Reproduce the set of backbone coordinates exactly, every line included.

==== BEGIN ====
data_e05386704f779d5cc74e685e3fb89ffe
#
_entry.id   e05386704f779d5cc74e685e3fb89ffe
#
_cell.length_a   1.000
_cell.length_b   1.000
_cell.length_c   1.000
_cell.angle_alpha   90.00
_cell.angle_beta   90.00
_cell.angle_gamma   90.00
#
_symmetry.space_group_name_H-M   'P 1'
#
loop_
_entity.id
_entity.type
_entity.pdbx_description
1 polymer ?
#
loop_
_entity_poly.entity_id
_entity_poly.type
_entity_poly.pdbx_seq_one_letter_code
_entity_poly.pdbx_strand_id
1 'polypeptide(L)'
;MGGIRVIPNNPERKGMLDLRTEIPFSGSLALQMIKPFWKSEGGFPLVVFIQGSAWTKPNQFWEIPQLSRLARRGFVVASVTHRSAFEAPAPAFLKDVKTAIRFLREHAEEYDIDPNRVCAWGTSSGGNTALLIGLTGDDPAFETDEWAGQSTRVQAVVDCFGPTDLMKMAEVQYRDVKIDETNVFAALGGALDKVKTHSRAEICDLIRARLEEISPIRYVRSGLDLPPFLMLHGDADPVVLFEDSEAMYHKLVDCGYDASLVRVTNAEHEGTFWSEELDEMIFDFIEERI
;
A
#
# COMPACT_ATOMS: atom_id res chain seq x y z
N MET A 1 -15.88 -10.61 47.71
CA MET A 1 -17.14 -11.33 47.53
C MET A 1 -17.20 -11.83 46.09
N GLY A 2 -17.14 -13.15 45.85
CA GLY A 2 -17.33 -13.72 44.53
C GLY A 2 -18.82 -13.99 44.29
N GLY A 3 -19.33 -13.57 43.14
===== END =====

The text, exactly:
data_e05386704f779d5cc74e685e3fb89ffe
#
_entry.id   e05386704f779d5cc74e685e3fb89ffe
#
_cell.length_a   1.000
_cell.length_b   1.000
_cell.length_c   1.000
_cell.angle_alpha   90.00
_cell.angle_beta   90.00
_cell.angle_gamma   90.00
#
_symmetry.space_group_name_H-M   'P 1'
#
loop_
_entity.id
_entity.type
_entity.pdbx_description
1 polymer ?
#
loop_
_entity_poly.entity_id
_entity_poly.type
_entity_poly.pdbx_seq_one_letter_code
_entity_poly.pdbx_strand_id
1 'polypeptide(L)'
;MGGIRVIPNNPERKGMLDLRTEIPFSGSLALQMIKPFWKSEGGFPLVVFIQGSAWTKPNQFWEIPQLSRLARRGFVVASVTHRSAFEAPAPAFLKDVKTAIRFLREHAEEYDIDPNRVCAWGTSSGGNTALLIGLTGDDPAFETDEWAGQSTRVQAVVDCFGPTDLMKMAEVQYRDVKIDETNVFAALGGALDKVKTHSRAEICDLIRARLEEISPIRYVRSGLDLPPFLMLHGDADPVVLFEDSEAMYHKLVDCGYDASLVRVTNAEHEGTFWSEELDEMIFDFIEERI
;
A
#
# COMPACT_ATOMS: atom_id res chain seq x y z
N MET A 1 -15.88 -10.61 47.71
CA MET A 1 -17.14 -11.33 47.53
C MET A 1 -17.20 -11.83 46.09
N GLY A 2 -17.14 -13.15 45.85
CA GLY A 2 -17.33 -13.72 44.53
C GLY A 2 -18.82 -13.99 44.29
N GLY A 3 -19.33 -13.57 43.14